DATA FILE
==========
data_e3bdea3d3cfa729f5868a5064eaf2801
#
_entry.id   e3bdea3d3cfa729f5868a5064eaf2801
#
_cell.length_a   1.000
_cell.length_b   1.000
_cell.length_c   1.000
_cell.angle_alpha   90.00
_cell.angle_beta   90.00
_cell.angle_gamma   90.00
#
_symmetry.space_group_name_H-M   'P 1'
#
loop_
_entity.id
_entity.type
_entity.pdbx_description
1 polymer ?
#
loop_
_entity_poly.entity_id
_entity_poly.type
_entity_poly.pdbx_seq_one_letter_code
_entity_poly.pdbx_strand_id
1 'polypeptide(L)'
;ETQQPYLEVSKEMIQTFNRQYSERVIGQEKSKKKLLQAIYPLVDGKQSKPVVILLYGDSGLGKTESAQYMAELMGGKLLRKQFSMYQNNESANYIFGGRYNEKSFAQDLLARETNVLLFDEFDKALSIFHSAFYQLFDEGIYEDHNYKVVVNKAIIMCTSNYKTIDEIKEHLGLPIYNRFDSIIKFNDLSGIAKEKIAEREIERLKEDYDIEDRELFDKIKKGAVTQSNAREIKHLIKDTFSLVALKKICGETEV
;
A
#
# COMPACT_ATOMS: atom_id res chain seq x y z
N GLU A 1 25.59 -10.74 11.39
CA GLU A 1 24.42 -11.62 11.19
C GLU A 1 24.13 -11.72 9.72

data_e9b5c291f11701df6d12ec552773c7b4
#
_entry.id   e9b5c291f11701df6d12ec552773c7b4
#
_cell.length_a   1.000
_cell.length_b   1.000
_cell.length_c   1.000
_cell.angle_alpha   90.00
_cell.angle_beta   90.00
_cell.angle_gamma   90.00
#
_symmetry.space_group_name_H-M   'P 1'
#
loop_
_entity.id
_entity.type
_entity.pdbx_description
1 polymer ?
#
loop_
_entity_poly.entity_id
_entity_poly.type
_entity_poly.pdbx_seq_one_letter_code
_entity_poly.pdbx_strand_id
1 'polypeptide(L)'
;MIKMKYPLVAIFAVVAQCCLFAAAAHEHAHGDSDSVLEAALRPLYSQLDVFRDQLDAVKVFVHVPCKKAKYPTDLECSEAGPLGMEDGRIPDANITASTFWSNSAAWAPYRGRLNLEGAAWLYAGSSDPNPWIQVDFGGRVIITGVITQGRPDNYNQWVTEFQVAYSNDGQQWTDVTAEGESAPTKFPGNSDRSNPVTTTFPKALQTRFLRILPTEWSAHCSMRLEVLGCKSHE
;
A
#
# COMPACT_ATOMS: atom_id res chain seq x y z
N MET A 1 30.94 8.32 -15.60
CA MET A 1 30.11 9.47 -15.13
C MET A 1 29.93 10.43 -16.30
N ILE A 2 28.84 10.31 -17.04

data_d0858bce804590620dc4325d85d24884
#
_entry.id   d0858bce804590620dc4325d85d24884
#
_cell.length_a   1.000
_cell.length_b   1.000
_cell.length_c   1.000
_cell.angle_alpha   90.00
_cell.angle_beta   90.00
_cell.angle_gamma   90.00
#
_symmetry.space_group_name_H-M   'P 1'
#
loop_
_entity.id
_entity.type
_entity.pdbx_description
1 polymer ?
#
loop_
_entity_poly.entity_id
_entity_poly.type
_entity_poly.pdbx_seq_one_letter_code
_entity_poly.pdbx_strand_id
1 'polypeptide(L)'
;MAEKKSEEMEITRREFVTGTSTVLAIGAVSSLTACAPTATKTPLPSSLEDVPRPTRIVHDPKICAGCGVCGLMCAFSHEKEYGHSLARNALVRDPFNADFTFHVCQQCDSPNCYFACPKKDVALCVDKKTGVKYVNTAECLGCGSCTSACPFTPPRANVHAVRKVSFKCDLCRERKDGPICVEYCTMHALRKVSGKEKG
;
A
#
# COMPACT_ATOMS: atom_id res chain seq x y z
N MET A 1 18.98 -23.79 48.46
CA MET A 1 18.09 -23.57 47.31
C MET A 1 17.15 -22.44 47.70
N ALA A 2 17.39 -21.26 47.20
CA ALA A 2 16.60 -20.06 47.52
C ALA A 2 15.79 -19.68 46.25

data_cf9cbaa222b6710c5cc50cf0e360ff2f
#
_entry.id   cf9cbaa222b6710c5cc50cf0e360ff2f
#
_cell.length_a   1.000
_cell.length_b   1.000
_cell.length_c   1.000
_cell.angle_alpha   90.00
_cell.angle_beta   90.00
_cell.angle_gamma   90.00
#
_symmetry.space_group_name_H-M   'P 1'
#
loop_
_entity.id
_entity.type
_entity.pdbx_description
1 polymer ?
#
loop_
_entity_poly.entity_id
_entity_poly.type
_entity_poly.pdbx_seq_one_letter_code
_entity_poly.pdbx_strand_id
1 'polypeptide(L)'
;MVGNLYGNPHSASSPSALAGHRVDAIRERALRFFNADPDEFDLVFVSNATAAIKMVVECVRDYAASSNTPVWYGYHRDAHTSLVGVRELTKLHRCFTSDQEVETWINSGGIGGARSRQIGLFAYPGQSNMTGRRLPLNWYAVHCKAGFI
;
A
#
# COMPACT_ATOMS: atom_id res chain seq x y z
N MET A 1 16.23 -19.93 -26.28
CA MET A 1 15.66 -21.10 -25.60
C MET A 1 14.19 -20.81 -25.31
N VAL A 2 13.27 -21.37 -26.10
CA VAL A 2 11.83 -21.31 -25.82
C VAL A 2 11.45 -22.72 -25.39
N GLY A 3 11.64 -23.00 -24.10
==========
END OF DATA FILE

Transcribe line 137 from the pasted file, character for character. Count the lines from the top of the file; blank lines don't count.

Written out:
N VAL A 2 13.27 -21.37 -26.10